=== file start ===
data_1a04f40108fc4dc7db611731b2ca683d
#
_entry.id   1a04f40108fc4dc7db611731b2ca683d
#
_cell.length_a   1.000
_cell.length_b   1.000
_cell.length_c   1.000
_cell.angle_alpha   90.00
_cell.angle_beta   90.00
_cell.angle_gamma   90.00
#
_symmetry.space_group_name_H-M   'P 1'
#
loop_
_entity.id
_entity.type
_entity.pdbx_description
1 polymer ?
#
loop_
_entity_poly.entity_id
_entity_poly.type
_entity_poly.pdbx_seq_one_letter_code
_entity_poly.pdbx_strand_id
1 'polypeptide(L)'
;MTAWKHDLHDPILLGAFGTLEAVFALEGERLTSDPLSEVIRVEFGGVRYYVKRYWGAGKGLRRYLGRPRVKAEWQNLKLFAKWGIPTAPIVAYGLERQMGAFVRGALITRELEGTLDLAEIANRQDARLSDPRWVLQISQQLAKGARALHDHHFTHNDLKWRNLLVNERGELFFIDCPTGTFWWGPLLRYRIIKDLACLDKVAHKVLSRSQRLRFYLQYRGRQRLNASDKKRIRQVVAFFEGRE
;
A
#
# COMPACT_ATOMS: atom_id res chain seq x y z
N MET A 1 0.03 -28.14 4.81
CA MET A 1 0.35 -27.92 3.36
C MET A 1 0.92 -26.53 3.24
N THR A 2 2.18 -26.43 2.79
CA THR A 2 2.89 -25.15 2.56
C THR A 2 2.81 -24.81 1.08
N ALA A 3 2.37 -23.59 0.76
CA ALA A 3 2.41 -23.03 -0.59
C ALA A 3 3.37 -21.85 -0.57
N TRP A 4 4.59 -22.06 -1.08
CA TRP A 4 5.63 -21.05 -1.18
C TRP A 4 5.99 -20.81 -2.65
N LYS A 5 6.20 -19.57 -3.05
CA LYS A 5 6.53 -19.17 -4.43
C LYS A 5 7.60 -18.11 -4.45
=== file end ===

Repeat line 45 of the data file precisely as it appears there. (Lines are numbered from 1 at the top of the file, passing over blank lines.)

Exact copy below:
C LYS A 5 7.60 -18.11 -4.45